Council ruled out further attempts to get the Union of BC Municipalities (UBCM) onside. Last year’s tri-party motion to the UBCM calling for a variety of campaign finance reforms got buried in the agenda, according to the motion’s sponsor, Councillor Ellen Woodsworth. In addition, half of the members of the local government elections task force were drawn from the UBCM executive and all of them opposed contribution limits. Finally, leading BC mayors, like Burnaby’s Derek Corrigan, want no changes to how local politicians finance their campaigns.

Instead, Mayor Robertson and council have chosen to deal with the one body that has the authority to make change – the provincial legislature. The latest in a series of unanimous tri-party votes on electoral reform saw the three major civic parties – the Coalition of Progressive Electors, the Non-Partisan Association and Vision Vancouver agree to step up the city’s campaign for democratic change. Council will now be seeking a meeting with Ben Stewart, the new minister of community and rural development, to discuss Vancouver Charter changes that would improve the electoral process for the 2011 civic election.

When Mayor Robertson does get his meeting in Victoria, he may want to push for Toronto’s solution. Canada’s biggest city was able to strike a separate deal from other municipalities with the Ontario legislature on election law reforms. Toronto now has spending limits, contribution limits, public financing in the form of generous donor credits, a neighbourhood constituency system, a total ban on union and corporate donations, and strict laws governing disclosure.

As University of Calgary professors Lisa Young and Sam Austin found, Toronto’s local election candidates have a more diverse funding base, are less reliant on corporate contributions particularly development industry contributions and are forced to compete in elections where the playing field is more level. And just like Vancouver, Toronto has its own legislation that separates it from the rest of the province’s municipalities.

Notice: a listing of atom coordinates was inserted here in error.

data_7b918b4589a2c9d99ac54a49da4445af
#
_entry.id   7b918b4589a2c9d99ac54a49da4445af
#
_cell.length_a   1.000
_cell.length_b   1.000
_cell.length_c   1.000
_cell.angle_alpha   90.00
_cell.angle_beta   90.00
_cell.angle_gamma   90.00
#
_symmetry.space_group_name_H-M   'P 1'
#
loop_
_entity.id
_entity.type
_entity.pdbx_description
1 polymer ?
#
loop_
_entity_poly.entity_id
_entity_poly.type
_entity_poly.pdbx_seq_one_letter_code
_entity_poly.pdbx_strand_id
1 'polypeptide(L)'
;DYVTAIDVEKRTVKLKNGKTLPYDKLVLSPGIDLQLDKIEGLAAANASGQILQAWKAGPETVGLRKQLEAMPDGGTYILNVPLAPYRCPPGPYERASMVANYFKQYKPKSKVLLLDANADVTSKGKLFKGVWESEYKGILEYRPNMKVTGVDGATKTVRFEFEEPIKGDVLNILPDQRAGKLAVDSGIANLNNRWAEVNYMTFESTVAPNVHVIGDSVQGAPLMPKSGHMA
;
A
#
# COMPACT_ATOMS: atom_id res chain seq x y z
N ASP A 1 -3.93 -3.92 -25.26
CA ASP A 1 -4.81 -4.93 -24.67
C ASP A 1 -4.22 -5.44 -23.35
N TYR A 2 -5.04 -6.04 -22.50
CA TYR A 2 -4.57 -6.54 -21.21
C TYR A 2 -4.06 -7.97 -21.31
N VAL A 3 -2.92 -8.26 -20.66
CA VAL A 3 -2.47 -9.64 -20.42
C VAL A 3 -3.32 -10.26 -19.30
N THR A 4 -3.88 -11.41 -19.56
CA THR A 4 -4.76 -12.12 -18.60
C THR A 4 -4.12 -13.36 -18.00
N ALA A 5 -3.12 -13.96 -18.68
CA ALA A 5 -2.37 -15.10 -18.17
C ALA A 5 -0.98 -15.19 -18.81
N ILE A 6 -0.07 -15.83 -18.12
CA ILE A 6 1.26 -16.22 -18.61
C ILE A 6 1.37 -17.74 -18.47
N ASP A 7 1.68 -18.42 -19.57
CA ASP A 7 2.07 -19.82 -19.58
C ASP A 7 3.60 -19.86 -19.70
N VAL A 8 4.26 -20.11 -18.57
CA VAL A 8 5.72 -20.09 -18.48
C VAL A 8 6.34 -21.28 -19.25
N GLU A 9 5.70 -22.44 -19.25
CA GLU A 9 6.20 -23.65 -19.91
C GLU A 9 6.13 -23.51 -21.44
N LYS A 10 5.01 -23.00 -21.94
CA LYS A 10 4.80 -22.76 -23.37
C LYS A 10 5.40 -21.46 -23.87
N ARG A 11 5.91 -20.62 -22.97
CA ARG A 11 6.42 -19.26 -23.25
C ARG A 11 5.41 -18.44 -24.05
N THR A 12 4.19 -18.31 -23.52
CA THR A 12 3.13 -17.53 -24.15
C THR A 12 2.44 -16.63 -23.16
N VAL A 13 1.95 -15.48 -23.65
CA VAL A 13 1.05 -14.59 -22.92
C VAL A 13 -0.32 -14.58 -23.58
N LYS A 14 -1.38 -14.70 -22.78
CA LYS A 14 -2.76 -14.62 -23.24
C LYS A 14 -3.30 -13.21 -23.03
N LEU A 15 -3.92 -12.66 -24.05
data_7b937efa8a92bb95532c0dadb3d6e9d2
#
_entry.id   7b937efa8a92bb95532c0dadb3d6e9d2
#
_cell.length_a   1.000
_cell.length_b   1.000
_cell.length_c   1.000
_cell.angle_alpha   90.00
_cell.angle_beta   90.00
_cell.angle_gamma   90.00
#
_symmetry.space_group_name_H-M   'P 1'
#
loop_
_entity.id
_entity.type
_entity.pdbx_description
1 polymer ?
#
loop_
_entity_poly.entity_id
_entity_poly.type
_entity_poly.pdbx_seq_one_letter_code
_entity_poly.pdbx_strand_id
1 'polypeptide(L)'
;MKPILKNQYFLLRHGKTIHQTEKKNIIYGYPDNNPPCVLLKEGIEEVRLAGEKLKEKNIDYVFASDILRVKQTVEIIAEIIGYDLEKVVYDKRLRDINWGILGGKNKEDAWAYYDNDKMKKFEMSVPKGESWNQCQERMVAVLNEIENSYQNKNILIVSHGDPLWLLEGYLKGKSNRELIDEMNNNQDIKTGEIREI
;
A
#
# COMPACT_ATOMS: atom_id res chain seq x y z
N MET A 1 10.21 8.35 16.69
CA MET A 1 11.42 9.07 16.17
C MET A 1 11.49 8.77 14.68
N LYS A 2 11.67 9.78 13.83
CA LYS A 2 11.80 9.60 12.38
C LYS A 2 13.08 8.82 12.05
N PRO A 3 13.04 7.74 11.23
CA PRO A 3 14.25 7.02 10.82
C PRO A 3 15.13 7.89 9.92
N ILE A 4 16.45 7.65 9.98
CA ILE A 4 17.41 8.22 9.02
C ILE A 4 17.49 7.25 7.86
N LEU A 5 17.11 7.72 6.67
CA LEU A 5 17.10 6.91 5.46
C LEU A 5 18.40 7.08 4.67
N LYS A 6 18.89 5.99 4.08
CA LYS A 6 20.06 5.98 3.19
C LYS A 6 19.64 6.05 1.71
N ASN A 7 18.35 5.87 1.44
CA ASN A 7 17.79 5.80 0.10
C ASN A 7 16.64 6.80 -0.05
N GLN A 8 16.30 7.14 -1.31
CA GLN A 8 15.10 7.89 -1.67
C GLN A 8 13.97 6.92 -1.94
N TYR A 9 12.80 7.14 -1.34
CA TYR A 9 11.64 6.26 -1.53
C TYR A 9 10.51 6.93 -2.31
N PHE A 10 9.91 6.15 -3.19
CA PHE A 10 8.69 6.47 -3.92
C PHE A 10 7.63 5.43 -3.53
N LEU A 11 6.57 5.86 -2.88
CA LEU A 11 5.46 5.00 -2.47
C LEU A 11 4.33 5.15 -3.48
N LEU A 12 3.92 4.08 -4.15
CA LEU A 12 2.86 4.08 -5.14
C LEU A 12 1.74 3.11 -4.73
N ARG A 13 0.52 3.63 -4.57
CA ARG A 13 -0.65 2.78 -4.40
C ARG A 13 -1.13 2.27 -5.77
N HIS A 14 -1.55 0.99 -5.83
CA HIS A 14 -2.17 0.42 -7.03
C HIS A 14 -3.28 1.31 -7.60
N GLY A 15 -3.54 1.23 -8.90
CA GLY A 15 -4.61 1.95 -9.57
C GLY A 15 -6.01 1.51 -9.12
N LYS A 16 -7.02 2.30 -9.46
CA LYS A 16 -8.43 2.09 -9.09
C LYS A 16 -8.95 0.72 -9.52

Length of Term

There is no support for the change from three year terms to four year terms. In fact, the general public and non-municipal organizations were strongly in favour of keeping the three year term.The longer the term, the less empowered is the voter.

The principle of voter equality

The basic principle should be voter equality. When it comes to the actual voting each voter is now treated equally. When it comes to voter representation each voter is not treated equally. Some voters get a councillor who represents their views in Council. Others do not. It is usually about half and half. A much better electoral system would fix this. When it comes to campaign ocntributions each voter should be permitted to contribute the same amount, and this amount should be an amount that nearly all voters can afford. $100 would seem to fit this requirement. Any worthy candidate should be able to find 100 supporters willing to contribute this amount, and thus get $10,000 for a campaign in a small city.

Post new comment

The content of this field is kept private and will not be shown publicly.